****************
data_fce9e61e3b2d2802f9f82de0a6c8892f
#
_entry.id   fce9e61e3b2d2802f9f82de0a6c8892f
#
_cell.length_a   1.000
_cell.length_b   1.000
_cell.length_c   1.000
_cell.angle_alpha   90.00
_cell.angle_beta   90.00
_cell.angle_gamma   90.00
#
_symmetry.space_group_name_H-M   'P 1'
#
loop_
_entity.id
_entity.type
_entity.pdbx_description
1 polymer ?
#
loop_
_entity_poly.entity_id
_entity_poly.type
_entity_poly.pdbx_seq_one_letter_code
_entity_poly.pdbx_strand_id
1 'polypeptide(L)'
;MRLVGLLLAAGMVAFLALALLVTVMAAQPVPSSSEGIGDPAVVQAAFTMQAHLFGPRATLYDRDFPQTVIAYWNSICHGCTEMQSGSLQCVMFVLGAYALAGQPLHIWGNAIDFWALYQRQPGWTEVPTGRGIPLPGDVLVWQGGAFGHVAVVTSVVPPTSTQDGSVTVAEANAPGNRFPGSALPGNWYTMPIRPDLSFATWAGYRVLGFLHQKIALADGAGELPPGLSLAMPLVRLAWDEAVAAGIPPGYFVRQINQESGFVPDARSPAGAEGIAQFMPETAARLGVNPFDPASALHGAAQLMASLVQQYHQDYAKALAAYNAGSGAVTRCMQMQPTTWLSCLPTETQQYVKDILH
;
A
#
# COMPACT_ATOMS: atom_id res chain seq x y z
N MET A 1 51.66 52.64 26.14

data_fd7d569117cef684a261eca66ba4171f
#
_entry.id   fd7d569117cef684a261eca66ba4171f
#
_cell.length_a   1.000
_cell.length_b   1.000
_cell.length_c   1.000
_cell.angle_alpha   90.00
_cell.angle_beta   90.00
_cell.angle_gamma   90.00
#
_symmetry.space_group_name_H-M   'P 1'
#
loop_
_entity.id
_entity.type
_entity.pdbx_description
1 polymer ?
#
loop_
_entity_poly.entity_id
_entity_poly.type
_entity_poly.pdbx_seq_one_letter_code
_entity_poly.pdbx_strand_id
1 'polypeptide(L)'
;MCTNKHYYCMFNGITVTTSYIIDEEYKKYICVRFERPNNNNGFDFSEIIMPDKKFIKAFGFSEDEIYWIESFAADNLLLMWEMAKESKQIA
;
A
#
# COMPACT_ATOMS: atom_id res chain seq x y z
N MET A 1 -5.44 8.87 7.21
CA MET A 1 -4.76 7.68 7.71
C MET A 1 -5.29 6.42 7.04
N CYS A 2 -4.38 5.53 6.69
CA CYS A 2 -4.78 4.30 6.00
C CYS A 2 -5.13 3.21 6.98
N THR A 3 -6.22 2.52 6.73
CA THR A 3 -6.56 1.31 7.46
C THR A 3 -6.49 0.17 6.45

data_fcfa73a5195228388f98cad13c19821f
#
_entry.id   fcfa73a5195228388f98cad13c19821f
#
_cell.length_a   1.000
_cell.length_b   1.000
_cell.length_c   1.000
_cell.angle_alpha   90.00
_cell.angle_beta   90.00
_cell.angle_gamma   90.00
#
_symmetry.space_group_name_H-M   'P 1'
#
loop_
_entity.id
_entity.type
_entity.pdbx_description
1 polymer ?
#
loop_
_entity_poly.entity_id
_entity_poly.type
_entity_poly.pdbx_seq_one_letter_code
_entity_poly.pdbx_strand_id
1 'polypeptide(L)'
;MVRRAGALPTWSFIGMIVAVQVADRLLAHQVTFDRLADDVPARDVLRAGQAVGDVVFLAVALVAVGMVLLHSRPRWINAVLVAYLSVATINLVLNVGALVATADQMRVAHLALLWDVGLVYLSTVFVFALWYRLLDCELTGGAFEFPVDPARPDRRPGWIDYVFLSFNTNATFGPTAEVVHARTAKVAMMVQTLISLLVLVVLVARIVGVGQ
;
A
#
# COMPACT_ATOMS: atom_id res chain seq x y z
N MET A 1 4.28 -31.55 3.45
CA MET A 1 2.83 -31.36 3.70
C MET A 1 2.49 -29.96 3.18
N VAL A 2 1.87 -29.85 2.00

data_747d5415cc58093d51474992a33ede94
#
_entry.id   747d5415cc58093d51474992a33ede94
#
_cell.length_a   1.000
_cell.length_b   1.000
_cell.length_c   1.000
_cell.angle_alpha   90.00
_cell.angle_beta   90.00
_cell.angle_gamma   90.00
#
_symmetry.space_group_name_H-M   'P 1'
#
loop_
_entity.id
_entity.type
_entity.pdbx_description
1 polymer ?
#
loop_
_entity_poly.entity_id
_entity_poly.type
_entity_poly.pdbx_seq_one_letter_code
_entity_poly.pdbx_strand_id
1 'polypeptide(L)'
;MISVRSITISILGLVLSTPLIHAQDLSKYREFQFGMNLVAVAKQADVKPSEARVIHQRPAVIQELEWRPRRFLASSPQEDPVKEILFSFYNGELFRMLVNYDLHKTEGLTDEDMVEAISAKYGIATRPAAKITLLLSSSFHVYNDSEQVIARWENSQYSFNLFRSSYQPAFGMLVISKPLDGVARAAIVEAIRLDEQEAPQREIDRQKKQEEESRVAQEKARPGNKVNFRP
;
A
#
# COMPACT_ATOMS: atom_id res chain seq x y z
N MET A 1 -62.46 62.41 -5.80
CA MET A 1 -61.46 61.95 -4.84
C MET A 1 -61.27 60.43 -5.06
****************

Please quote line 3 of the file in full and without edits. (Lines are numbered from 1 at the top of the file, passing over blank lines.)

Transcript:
_entry.id   fce9e61e3b2d2802f9f82de0a6c8892f